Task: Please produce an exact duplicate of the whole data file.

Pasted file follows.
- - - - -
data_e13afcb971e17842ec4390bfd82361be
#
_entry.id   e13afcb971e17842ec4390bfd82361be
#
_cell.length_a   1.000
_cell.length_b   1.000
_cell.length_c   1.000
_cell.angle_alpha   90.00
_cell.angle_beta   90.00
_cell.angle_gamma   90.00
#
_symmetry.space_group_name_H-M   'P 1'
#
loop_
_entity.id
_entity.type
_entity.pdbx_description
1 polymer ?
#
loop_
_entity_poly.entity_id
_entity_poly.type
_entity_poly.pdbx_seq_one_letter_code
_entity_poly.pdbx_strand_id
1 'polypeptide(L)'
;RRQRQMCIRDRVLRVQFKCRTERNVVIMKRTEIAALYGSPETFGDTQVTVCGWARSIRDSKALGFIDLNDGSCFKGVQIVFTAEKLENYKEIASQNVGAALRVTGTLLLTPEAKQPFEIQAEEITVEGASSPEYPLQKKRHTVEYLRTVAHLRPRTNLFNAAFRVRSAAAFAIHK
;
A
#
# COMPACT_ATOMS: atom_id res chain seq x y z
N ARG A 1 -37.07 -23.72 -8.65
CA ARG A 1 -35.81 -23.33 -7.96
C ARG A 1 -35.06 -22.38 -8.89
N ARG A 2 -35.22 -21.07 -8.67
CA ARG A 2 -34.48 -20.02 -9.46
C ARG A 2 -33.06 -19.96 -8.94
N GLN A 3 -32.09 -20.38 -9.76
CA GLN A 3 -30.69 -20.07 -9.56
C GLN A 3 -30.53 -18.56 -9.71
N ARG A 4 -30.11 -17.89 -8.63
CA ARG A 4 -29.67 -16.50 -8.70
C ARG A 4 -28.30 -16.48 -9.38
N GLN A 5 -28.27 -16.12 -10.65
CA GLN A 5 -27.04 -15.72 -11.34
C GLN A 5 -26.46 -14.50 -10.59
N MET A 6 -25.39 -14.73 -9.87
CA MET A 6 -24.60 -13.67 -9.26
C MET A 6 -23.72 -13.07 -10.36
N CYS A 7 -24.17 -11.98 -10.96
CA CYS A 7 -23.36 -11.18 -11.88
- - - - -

data_e13afcb971e17842ec4390bfd82361be
#
_entry.id   e13afcb971e17842ec4390bfd82361be
#
_cell.length_a   1.000
_cell.length_b   1.000
_cell.length_c   1.000
_cell.angle_alpha   90.00
_cell.angle_beta   90.00
_cell.angle_gamma   90.00
#
_symmetry.space_group_name_H-M   'P 1'
#
loop_
_entity.id
_entity.type
_entity.pdbx_description
1 polymer ?
#
loop_
_entity_poly.entity_id
_entity_poly.type
_entity_poly.pdbx_seq_one_letter_code
_entity_poly.pdbx_strand_id
1 'polypeptide(L)'
;RRQRQMCIRDRVLRVQFKCRTERNVVIMKRTEIAALYGSPETFGDTQVTVCGWARSIRDSKALGFIDLNDGSCFKGVQIVFTAEKLENYKEIASQNVGAALRVTGTLLLTPEAKQPFEIQAEEITVEGASSPEYPLQKKRHTVEYLRTVAHLRPRTNLFNAAFRVRSAAAFAIHK
;
A
#
# COMPACT_ATOMS: atom_id res chain seq x y z
N ARG A 1 -37.07 -23.72 -8.65
CA ARG A 1 -35.81 -23.33 -7.96
C ARG A 1 -35.06 -22.38 -8.89
N ARG A 2 -35.22 -21.07 -8.67
CA ARG A 2 -34.48 -20.02 -9.46
C ARG A 2 -33.06 -19.96 -8.94
N GLN A 3 -32.09 -20.38 -9.76
CA GLN A 3 -30.69 -20.07 -9.56
C GLN A 3 -30.53 -18.56 -9.71
N ARG A 4 -30.11 -17.89 -8.63
CA ARG A 4 -29.67 -16.50 -8.70
C ARG A 4 -28.30 -16.48 -9.38
N GLN A 5 -28.27 -16.12 -10.65
CA GLN A 5 -27.04 -15.72 -11.34
C GLN A 5 -26.46 -14.50 -10.59
N MET A 6 -25.39 -14.73 -9.87
CA MET A 6 -24.60 -13.67 -9.26
C MET A 6 -23.72 -13.07 -10.36
N CYS A 7 -24.17 -11.98 -10.96
CA CYS A 7 -23.36 -11.18 -11.88